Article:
The madness of Queen Kim

Randy Richardson: Now that schools are open, you can see the folly of the governor’s lack of leadership. All of the consistency that promotes student learning is gone. -promoted by Laura Belin

Many years ago I was sitting in Professor Pat Kolasa’s Human Growth and Development class at the University of Nebraska at Omaha. I still remember Pat telling all of us future teachers that one of the keys to student learning was consistency. She went on to explain that students needed to have a clear understanding of classroom procedures and their importance. That message stuck with me as I became a teacher and parent.

Unfortunately, Governor Kim Reynolds never had Pat Kolasa as a teacher.

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When pretending isn't fun

Bruce Lear explores the layers of pretense that have hampered our national, statewide, and local efforts to combat COVID-19. -promoted by Laura Belin

We love to pretend. We dress up at Halloween. We pretend there’s a Santa Claus, an Easter Bunny, and when one of our kids loses a tooth, we pretend to be the tooth fairy. It’s all in good fun, and it’s all for the pure joy of doing it.

But pretending isn’t always fun.

When American politicians at all levels exchanged pretending and pandering in a pandemic for leading, it’s deadly. Although hind sight is always 20/20, here are some examples of where our leaders surrendered to pretending.

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Transforming Trauma: Meeting the challenges facing youth

Nate Monson is executive director of Iowa Safe Schools. -promoted by Laura Belin

Collective trauma refers to the impact of a terrible experience that affects a group of people. Collective trauma is what we all are experiencing this year.

Our country has experienced collective trauma in the past but at no time have we had a pandemic, racial injustice, the derecho, a very divisive election, and an economic crisis larger than the Great Recession all at the same time.

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Musical chairs and other bad ideas during a pandemic

Bruce Lear: The drive to throw the schoolhouse door open, even in coronavirus “hot zones,” has spawned some terrible ideas. -promoted by Laura Belin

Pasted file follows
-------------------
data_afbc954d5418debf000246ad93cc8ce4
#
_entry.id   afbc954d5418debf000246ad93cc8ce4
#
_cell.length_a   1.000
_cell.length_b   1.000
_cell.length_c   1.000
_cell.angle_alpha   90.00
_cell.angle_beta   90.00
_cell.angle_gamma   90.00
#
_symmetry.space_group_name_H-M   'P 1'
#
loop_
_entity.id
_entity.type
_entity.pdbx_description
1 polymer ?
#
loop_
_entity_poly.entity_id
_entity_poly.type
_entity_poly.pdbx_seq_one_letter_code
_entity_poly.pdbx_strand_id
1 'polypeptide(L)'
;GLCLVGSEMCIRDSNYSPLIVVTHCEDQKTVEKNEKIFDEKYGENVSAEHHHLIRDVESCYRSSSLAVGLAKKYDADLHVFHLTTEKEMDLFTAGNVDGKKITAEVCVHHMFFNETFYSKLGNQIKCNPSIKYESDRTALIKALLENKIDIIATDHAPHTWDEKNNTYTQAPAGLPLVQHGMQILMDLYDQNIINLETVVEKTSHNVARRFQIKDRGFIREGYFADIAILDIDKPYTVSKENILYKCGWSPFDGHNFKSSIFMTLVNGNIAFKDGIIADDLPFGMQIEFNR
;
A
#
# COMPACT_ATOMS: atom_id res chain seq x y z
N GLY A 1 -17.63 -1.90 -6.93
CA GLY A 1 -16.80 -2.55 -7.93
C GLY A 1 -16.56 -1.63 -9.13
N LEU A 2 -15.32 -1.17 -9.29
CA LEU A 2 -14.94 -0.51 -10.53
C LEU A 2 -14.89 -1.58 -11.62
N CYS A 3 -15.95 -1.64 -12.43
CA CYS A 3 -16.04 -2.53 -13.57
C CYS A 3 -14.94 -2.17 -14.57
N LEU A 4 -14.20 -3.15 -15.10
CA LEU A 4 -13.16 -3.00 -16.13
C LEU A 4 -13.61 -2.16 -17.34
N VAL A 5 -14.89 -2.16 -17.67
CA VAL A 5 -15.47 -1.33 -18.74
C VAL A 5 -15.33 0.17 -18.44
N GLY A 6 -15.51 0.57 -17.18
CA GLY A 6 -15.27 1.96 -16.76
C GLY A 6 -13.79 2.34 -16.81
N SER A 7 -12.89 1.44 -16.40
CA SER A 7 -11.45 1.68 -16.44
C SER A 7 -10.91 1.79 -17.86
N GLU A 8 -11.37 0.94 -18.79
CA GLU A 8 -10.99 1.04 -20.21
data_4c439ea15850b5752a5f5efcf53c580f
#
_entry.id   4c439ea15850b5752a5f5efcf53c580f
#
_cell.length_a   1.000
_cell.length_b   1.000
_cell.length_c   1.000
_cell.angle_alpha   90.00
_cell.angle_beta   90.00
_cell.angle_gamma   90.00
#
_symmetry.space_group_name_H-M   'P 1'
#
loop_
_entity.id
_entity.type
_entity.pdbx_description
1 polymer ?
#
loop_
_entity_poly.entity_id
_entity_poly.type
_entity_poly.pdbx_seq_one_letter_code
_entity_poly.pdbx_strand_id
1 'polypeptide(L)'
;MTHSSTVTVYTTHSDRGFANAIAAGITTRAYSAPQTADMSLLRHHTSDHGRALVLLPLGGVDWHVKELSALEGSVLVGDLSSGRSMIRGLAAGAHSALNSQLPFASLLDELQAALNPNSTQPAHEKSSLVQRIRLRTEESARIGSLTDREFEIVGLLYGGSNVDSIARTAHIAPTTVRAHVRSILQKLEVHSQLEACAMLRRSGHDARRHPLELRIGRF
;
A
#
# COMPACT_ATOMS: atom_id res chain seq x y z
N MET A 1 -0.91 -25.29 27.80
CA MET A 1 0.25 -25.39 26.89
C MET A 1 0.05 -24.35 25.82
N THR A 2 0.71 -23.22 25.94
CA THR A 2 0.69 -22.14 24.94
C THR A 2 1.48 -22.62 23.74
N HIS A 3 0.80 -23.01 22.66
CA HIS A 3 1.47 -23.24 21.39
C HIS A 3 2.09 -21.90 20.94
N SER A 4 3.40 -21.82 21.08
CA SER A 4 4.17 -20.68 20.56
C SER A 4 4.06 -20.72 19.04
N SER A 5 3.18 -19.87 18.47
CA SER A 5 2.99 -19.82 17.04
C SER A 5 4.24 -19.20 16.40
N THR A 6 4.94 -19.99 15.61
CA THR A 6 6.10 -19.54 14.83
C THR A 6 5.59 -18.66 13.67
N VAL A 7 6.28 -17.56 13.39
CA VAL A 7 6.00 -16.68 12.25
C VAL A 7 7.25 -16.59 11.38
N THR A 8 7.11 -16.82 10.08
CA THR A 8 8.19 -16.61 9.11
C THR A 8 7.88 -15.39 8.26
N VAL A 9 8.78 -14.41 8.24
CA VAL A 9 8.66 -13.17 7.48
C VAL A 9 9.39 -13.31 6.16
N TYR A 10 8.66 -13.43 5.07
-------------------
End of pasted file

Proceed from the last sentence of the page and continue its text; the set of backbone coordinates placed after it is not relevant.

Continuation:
In sports we call them unforced errors. In normal life we call them missteps. But in a pandemic, we call them deadly and foolish.

Unfortunately, the drive to throw the schoolhouse door open for business five days a week, eight hours a day, even in coronavirus “hot zones,” has spawned some terrible ideas in the name of trying to pretend, “I’m OK, You’re OK.”

Iowa is not OK.

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Kim Reynolds set young people up to fail. Now she's setting them up to blame

“Much of the spread that we’re seeing in Iowa continues to be tied back to young adults” between the ages of 19 and 24, Governor Kim Reynolds said during an August 27 news conference, where she announced a new proclamation closing bars in Polk, Dallas, Linn, Johnson, Story, and Black Hawk counties.

Reynolds noted that young adults are spreading coronavirus to classmates, co-workers, and others “by socializing in large groups” and “not social distancing.” She added, “While we still know that this population is less likely to be severely impacted by COVID-19, it is increasing the virus activity in the community, and it’s spilling over to other segments of the population.”

The official narrative seems designed to conceal three inconvenient facts. Reynolds didn’t follow expert advice that could have prevented this summer’s explosive growth in cases. For months, she discouraged young, healthy Iowans from worrying about the virus. And despite her “#StepUpMaskUp” public relations campaign, Reynolds has failed to practice what she preaches when attending large gatherings herself.

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